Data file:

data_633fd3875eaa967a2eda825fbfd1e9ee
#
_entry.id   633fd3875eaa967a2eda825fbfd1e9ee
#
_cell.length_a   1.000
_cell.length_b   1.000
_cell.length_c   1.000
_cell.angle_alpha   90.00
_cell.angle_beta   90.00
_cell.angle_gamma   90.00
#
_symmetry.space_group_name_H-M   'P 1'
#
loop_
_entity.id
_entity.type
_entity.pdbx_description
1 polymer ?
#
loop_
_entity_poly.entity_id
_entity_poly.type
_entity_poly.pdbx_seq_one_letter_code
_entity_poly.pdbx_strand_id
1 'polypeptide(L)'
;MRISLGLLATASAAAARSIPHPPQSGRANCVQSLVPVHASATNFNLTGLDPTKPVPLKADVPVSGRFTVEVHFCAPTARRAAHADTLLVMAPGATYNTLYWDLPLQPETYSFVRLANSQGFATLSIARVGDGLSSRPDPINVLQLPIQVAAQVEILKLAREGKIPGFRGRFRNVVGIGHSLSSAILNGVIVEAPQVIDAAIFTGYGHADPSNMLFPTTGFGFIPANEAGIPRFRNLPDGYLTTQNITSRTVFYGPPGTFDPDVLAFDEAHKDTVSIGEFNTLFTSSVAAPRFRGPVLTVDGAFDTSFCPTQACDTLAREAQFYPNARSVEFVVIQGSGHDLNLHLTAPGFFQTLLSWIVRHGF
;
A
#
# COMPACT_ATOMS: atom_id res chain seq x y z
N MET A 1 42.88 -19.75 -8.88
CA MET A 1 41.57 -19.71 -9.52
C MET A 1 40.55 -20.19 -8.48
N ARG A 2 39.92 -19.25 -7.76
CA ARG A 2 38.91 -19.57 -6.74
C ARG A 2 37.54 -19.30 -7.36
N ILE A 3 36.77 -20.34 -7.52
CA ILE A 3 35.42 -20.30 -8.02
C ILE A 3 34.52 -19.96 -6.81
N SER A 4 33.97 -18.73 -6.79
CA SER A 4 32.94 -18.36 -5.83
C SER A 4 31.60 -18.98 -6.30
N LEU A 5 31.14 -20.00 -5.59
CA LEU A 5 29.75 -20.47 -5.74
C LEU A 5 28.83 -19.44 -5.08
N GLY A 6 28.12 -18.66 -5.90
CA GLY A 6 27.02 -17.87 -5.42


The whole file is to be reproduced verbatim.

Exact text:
data_633fd3875eaa967a2eda825fbfd1e9ee
#
_entry.id   633fd3875eaa967a2eda825fbfd1e9ee
#
_cell.length_a   1.000
_cell.length_b   1.000
_cell.length_c   1.000
_cell.angle_alpha   90.00
_cell.angle_beta   90.00
_cell.angle_gamma   90.00
#
_symmetry.space_group_name_H-M   'P 1'
#
loop_
_entity.id
_entity.type
_entity.pdbx_description
1 polymer ?
#
loop_
_entity_poly.entity_id
_entity_poly.type
_entity_poly.pdbx_seq_one_letter_code
_entity_poly.pdbx_strand_id
1 'polypeptide(L)'
;MRISLGLLATASAAAARSIPHPPQSGRANCVQSLVPVHASATNFNLTGLDPTKPVPLKADVPVSGRFTVEVHFCAPTARRAAHADTLLVMAPGATYNTLYWDLPLQPETYSFVRLANSQGFATLSIARVGDGLSSRPDPINVLQLPIQVAAQVEILKLAREGKIPGFRGRFRNVVGIGHSLSSAILNGVIVEAPQVIDAAIFTGYGHADPSNMLFPTTGFGFIPANEAGIPRFRNLPDGYLTTQNITSRTVFYGPPGTFDPDVLAFDEAHKDTVSIGEFNTLFTSSVAAPRFRGPVLTVDGAFDTSFCPTQACDTLAREAQFYPNARSVEFVVIQGSGHDLNLHLTAPGFFQTLLSWIVRHGF
;
A
#
# COMPACT_ATOMS: atom_id res chain seq x y z
N MET A 1 42.88 -19.75 -8.88
CA MET A 1 41.57 -19.71 -9.52
C MET A 1 40.55 -20.19 -8.48
N ARG A 2 39.92 -19.25 -7.76
CA ARG A 2 38.91 -19.57 -6.74
C ARG A 2 37.54 -19.30 -7.36
N ILE A 3 36.77 -20.34 -7.52
CA ILE A 3 35.42 -20.30 -8.02
C ILE A 3 34.52 -19.96 -6.81
N SER A 4 33.97 -18.73 -6.79
CA SER A 4 32.94 -18.36 -5.83
C SER A 4 31.60 -18.98 -6.30
N LEU A 5 31.14 -20.00 -5.59
CA LEU A 5 29.75 -20.47 -5.74
C LEU A 5 28.83 -19.44 -5.08
N GLY A 6 28.12 -18.66 -5.90
CA GLY A 6 27.02 -17.87 -5.42